DENVER -- There is good news and bad news about the state of Denver's sidewalks.
The bad news? If you're a pedestrian, you may never see some of the repairs. But if you're a homeowner, it may take years before you're asked to foot the bill to fix them.
As our partners at The Denver Post first uncovered, the lone sidewalk inspector, assigned to the city's new proactive repair program, has been stuck in the same neighborhood for the last 16 months.
Nancy Kuhn, the communications director at the Denver Department of Transportation and Infrastructure, said that's because there are far more cracks, gaps and shifting concrete and flagstone panels than anticipated.
She said the city has been divided into 11 regions, with three zones in each region.
It was initially thought that it would take about a year to finish each region, but the inspector, three utility workers and a supervisor assigned to the proactive program, are still working in the first neighborhood, in the first zone, of the first region.
"It's an older area of the city — it's the core of the city," Kuhn said. "There is a lot of flagstone, a lot of old sidewalks, a lot of damaged sidewalks. So we probably picked the hardest region of the city to start with."
Liz Levy, a young mom who walks six or seven miles a day, said some of the sidewalks are in "pretty bad shape."
She said she's fallen a couple of times after tripping on uneven parts, which she says are especially dangerous at night and when covered with snow.
She said in those instances she "high steps" to make sure she doesn't trip over a raised lip of concrete.
"I even tell my son, just go higher," she said.
Kuhn said one of the goals is to improve the city's sidewalk network so people can get around more safely. She said before the city started the new proactive program, where an inspector goes out looking for problem sidewalks on each block, everything was handled on a complaint basis.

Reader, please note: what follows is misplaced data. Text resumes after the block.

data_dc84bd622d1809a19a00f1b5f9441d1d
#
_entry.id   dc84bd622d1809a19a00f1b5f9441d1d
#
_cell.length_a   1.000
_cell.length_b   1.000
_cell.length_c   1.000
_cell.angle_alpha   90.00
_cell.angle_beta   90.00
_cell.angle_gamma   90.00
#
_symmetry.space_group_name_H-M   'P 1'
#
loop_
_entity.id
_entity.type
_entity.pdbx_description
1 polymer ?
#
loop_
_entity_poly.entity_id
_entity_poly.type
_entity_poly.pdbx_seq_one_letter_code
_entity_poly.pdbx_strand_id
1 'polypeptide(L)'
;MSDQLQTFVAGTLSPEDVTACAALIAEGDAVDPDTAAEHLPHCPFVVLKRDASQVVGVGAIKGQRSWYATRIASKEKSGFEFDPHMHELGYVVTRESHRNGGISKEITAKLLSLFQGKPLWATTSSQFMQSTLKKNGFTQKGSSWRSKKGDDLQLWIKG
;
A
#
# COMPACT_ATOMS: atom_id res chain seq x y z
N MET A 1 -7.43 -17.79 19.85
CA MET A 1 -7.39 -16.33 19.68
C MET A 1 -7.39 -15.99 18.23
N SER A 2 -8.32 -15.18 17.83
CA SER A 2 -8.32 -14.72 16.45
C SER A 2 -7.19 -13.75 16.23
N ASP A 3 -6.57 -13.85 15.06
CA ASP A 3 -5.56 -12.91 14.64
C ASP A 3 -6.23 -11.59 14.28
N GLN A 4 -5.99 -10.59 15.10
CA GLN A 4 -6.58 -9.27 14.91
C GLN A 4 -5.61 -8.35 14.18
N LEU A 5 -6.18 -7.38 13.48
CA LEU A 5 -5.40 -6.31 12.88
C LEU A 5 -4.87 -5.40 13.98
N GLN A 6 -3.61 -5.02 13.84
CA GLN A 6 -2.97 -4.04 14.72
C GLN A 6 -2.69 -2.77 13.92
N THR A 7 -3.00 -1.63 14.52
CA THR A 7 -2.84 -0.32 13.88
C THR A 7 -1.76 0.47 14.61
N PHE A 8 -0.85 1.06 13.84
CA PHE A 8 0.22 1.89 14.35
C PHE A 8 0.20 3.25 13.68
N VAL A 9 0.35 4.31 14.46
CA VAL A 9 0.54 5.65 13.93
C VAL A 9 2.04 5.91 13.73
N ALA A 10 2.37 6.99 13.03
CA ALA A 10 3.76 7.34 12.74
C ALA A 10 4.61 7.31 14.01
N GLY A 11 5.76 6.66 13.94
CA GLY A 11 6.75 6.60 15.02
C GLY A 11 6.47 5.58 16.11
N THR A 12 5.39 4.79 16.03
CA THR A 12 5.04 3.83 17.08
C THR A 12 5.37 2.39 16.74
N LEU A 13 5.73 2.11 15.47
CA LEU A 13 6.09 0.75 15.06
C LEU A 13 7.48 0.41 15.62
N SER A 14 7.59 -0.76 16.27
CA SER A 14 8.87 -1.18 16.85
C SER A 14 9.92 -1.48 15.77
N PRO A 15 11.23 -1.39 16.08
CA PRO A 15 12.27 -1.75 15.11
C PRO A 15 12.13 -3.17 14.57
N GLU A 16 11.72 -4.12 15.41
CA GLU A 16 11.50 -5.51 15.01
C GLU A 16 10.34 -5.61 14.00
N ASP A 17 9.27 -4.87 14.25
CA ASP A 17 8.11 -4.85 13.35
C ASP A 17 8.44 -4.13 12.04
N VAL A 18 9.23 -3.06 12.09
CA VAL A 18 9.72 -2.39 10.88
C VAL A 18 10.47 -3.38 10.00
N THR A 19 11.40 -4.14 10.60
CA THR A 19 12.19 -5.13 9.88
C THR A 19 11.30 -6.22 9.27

She said the old program, which is staffed with different personnel, is still operational.
When asked if more staff is needed for the proactive program, Kuhn replied, "potentially."
She said they're doing a pretty good job with what they've got, and said they've conducted 1,119 inspections so far. Kuhn said 75% of residential properties and 66% of commercial properties need work. She added they'll review where they are with the program later this year.
City Councilman Chris Hinds, who uses a wheel chair, said the city is prioritizing pedestrian transportation, but isn't providing the budget to reflect it.
He says at the current rate, without more staff, it will take more than 100 years to finish the work in 78 Denver neighborhoods.
Kuhn acknowledges that it will take longer than the anticipated ten years, but said once they get into some of the newer neighborhoods, the work will proceed much faster.
Resident Jalal Aladdin is happy to hear that.
Although he nearly took a tumble once, he appreciates Denver's focus on sidewalks.
"I was in Chicago and in a lot of areas, they don't even have a sidewalk to walk on," he said.
Kuhn said residents are given notice if their sidewalks need repair, and said if they fail to respond, the city will carry out the repairs and then bill the homeowners.
That doesn't sit well with some residents, like Mark Callonder, who moved to Denver recently from the Chicago area.
"Homeowners live here, they pay taxes," he said. "I think it's reasonable for a city to maintain walkways, especially if they're trying to encourage people not to drive all over the place."
Kuhn said the requirement that homeowners maintain sidewalks has been part of the ordinance for years, and added the city is opening up the Affordability Program to residents outside of the first zone.
She said that program is intended to help residents who can't afford to have their sidewalks repaired. It is based on income and family size. Those who qualify may be eligible for a discount.